Eldon tells Franklin that he didn’t want to die that night, and he didn’t want to be found and tortured, either....

(This entire section contains 1416 words.)

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When he returned to his trench, he told his commander that Jimmy had been killed by the Chinese. They never found his body. Eldon began drinking so heavily afterward that he was given a dishonorable discharge. Franklin tells him that Jimmy likely would have died anyway, but Eldon says that it’s impossible to know the truth of that. Franklin tells him that this line of thought is better than thinking of himself as a coward for the rest of his life. Eldon calls Franklin “hard.” Franklin says that he just prefers not to live with lies. Eldon responds that Franklin has never had to live through a war, and Franklin replies that he hasn’t lived through one of his own; instead, he has been forced to live through a war that Eldon never finished. As he watches his father sleep a while later, he reflects that Eldon’s war is almost over.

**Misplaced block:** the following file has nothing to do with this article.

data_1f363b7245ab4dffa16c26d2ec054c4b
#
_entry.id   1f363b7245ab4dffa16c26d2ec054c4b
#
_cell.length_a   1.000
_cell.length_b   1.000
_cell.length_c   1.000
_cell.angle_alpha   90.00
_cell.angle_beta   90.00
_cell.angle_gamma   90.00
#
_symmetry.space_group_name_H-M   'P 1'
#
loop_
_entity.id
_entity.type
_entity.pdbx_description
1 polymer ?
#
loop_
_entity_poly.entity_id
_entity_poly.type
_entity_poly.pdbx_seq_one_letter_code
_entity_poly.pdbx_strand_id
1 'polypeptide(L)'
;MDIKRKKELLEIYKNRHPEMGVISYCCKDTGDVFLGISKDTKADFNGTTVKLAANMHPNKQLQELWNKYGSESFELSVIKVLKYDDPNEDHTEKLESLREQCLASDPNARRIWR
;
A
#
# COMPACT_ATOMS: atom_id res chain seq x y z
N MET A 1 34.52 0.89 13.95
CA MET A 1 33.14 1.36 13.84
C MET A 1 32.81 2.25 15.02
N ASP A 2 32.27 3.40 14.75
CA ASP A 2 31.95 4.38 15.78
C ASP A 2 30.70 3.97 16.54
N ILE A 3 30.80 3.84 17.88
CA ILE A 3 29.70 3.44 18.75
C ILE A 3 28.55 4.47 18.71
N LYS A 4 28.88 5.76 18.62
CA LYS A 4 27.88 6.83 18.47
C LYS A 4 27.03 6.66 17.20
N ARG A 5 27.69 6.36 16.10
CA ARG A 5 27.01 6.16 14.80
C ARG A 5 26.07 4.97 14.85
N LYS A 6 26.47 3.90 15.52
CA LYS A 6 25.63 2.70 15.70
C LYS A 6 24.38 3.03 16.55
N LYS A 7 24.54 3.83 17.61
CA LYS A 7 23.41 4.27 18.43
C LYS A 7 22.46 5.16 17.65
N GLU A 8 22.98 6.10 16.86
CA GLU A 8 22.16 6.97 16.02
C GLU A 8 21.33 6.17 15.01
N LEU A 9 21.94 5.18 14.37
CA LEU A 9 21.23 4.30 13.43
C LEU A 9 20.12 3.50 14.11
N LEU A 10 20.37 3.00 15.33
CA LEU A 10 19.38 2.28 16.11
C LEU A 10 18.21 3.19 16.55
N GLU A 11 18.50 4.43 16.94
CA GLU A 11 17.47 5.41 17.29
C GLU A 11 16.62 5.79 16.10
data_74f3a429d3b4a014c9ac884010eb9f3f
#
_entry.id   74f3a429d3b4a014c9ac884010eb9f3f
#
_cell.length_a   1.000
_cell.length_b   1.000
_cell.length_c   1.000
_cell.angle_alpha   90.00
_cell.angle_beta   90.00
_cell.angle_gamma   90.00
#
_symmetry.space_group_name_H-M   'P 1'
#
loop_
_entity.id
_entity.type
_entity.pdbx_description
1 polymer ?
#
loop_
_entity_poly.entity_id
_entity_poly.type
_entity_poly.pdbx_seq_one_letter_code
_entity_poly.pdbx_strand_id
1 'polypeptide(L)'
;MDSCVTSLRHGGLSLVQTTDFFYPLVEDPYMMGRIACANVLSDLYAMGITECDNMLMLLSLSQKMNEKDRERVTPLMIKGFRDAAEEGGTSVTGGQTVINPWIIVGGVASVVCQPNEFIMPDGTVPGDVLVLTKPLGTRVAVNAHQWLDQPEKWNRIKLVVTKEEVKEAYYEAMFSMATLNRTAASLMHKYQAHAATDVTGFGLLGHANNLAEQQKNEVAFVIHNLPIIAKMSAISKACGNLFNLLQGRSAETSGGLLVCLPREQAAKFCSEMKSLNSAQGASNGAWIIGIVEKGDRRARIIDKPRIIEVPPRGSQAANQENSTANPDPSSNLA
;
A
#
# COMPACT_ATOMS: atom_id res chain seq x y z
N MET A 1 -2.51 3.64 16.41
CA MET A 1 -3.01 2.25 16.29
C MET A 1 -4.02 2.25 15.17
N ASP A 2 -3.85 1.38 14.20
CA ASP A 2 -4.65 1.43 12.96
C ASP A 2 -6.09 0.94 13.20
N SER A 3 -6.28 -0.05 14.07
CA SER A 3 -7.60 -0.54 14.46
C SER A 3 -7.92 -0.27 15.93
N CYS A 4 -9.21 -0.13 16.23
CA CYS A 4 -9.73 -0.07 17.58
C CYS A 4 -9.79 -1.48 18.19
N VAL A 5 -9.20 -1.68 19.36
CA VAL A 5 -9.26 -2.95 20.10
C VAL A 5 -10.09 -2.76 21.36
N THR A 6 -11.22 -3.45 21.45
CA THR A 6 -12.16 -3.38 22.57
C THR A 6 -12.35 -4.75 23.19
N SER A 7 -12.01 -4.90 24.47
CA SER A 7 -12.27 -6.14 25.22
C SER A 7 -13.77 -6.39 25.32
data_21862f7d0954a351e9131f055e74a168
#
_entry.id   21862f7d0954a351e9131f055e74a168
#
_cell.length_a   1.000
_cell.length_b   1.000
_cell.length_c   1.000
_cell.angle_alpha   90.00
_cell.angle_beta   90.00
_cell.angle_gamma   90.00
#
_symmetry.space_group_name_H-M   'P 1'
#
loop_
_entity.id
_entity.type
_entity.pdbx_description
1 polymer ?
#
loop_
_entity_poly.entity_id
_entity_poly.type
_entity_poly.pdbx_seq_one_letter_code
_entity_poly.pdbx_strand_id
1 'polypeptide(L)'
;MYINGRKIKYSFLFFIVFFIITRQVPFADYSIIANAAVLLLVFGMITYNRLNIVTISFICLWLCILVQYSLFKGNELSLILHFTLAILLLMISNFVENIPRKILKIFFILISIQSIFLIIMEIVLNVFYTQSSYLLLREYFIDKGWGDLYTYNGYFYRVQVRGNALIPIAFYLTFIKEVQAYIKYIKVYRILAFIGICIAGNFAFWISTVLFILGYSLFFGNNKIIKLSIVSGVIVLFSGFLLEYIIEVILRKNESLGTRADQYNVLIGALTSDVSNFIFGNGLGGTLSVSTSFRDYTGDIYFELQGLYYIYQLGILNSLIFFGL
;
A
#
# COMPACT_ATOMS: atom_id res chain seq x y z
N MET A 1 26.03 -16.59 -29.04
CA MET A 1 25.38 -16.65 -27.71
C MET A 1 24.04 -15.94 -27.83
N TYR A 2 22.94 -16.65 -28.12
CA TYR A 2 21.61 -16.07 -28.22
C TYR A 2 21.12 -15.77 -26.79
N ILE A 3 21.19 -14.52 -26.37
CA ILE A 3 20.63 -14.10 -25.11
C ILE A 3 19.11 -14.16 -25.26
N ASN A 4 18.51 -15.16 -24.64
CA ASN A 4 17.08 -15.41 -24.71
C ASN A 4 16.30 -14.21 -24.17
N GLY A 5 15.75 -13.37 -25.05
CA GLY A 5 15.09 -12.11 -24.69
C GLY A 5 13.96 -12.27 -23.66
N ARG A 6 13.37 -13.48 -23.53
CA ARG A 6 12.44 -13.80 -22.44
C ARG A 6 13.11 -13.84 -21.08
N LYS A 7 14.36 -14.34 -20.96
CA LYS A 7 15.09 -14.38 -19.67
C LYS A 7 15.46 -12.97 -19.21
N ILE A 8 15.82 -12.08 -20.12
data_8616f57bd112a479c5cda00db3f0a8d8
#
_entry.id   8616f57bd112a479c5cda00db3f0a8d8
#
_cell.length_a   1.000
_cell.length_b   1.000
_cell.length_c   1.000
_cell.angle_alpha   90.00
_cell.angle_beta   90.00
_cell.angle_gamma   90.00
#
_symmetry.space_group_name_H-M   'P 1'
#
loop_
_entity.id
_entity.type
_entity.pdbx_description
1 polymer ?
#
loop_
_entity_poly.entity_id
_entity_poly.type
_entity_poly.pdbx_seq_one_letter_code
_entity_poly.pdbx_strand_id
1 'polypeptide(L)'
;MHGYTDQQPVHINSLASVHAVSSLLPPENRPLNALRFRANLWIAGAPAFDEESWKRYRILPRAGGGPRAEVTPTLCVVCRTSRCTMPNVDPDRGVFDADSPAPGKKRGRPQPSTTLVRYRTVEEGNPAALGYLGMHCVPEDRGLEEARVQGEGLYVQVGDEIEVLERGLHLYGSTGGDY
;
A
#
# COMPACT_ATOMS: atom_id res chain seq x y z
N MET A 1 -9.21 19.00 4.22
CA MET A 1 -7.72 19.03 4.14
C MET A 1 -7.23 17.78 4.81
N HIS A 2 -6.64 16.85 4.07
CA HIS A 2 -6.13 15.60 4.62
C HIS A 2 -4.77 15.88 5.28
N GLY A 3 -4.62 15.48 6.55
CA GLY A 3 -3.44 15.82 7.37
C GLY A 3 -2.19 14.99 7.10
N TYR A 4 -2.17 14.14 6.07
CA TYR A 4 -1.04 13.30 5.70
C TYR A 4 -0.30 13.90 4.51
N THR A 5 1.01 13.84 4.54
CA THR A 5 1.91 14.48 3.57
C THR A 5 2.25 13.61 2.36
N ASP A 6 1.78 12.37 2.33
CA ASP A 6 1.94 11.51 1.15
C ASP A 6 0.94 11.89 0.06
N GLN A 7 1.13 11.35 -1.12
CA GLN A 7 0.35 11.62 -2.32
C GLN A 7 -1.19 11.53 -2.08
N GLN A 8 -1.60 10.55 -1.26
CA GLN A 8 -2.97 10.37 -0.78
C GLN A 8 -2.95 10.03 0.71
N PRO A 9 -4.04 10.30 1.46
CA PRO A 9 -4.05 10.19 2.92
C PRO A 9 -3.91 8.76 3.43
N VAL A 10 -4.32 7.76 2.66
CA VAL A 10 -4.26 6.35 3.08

Chapter 18

When Eldon awakens the next morning, Franklin offers him a bit of the whiskey he’d saved along with some more of Becka’s medicine. It’s difficult for Eldon to swallow, and his hands shake wildly. Franklin leaves to gather more food and returns with fresh fish and mushrooms, which he cooks over the fire. After he eats, Eldon acknowledges that there is “one more thing” that he needs to talk about, and Franklin responds, “My mother.”